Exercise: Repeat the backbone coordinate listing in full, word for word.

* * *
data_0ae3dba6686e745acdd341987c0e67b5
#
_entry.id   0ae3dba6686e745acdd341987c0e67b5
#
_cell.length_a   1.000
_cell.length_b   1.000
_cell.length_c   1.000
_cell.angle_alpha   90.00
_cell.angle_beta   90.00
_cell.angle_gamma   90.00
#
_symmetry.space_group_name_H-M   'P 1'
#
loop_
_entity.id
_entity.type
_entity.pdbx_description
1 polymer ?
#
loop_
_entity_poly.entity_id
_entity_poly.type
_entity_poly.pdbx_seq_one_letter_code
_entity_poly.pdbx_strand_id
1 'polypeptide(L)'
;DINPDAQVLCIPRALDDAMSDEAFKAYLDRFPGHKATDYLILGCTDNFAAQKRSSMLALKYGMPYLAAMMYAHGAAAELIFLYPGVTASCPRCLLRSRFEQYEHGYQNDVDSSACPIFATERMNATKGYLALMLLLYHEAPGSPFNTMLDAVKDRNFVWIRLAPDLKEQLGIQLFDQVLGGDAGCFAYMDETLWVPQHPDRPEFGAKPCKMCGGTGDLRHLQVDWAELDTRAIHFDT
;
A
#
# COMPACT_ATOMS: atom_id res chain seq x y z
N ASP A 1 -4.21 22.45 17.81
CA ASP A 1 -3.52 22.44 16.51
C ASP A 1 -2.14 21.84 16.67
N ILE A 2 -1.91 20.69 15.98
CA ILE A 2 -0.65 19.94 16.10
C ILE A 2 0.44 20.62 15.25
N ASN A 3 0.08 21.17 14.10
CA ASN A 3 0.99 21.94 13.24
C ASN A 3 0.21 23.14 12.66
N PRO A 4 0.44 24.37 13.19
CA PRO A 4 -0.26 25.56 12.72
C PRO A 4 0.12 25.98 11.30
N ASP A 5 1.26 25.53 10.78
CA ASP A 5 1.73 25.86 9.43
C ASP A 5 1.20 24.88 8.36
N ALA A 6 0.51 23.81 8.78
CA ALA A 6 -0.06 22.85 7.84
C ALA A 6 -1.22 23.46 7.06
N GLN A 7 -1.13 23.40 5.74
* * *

data_0ae3dba6686e745acdd341987c0e67b5
#
_entry.id   0ae3dba6686e745acdd341987c0e67b5
#
_cell.length_a   1.000
_cell.length_b   1.000
_cell.length_c   1.000
_cell.angle_alpha   90.00
_cell.angle_beta   90.00
_cell.angle_gamma   90.00
#
_symmetry.space_group_name_H-M   'P 1'
#
loop_
_entity.id
_entity.type
_entity.pdbx_description
1 polymer ?
#
loop_
_entity_poly.entity_id
_entity_poly.type
_entity_poly.pdbx_seq_one_letter_code
_entity_poly.pdbx_strand_id
1 'polypeptide(L)'
;DINPDAQVLCIPRALDDAMSDEAFKAYLDRFPGHKATDYLILGCTDNFAAQKRSSMLALKYGMPYLAAMMYAHGAAAELIFLYPGVTASCPRCLLRSRFEQYEHGYQNDVDSSACPIFATERMNATKGYLALMLLLYHEAPGSPFNTMLDAVKDRNFVWIRLAPDLKEQLGIQLFDQVLGGDAGCFAYMDETLWVPQHPDRPEFGAKPCKMCGGTGDLRHLQVDWAELDTRAIHFDT
;
A
#
# COMPACT_ATOMS: atom_id res chain seq x y z
N ASP A 1 -4.21 22.45 17.81
CA ASP A 1 -3.52 22.44 16.51
C ASP A 1 -2.14 21.84 16.67
N ILE A 2 -1.91 20.69 15.98
CA ILE A 2 -0.65 19.94 16.10
C ILE A 2 0.44 20.62 15.25
N ASN A 3 0.08 21.17 14.10
CA ASN A 3 0.99 21.94 13.24
C ASN A 3 0.21 23.14 12.66
N PRO A 4 0.44 24.37 13.19
CA PRO A 4 -0.26 25.56 12.72
C PRO A 4 0.12 25.98 11.30
N ASP A 5 1.26 25.53 10.78
CA ASP A 5 1.73 25.86 9.43
C ASP A 5 1.20 24.88 8.36
N ALA A 6 0.51 23.81 8.78
CA ALA A 6 -0.06 22.85 7.84
C ALA A 6 -1.22 23.46 7.06
N GLN A 7 -1.13 23.40 5.74